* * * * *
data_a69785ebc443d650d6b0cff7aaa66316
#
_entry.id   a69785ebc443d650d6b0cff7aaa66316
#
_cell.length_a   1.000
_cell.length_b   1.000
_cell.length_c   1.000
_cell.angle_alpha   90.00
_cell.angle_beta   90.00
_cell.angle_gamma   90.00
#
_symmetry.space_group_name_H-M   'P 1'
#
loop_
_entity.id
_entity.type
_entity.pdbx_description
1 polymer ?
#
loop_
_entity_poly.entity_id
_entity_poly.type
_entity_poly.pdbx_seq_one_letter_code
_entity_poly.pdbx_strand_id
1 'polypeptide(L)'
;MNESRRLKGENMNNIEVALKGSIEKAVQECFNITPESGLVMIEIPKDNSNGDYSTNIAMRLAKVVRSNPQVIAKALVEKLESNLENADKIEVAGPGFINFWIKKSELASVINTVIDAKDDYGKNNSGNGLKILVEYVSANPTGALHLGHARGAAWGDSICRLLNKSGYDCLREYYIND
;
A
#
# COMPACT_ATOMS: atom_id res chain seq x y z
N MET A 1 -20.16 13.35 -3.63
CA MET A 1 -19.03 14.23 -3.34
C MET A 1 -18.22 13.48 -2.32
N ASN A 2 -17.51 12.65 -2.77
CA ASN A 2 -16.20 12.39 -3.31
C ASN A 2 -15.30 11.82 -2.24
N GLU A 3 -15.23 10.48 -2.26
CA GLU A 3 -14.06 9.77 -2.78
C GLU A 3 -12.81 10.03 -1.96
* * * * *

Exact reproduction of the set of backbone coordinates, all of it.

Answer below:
data_a69785ebc443d650d6b0cff7aaa66316
#
_entry.id   a69785ebc443d650d6b0cff7aaa66316
#
_cell.length_a   1.000
_cell.length_b   1.000
_cell.length_c   1.000
_cell.angle_alpha   90.00
_cell.angle_beta   90.00
_cell.angle_gamma   90.00
#
_symmetry.space_group_name_H-M   'P 1'
#
loop_
_entity.id
_entity.type
_entity.pdbx_description
1 polymer ?
#
loop_
_entity_poly.entity_id
_entity_poly.type
_entity_poly.pdbx_seq_one_letter_code
_entity_poly.pdbx_strand_id
1 'polypeptide(L)'
;MNESRRLKGENMNNIEVALKGSIEKAVQECFNITPESGLVMIEIPKDNSNGDYSTNIAMRLAKVVRSNPQVIAKALVEKLESNLENADKIEVAGPGFINFWIKKSELASVINTVIDAKDDYGKNNSGNGLKILVEYVSANPTGALHLGHARGAAWGDSICRLLNKSGYDCLREYYIND
;
A
#
# COMPACT_ATOMS: atom_id res chain seq x y z
N MET A 1 -20.16 13.35 -3.63
CA MET A 1 -19.03 14.23 -3.34
C MET A 1 -18.22 13.48 -2.32
N ASN A 2 -17.51 12.65 -2.77
CA ASN A 2 -16.20 12.39 -3.31
C ASN A 2 -15.30 11.82 -2.24
N GLU A 3 -15.23 10.48 -2.26
CA GLU A 3 -14.06 9.77 -2.78
C GLU A 3 -12.81 10.03 -1.96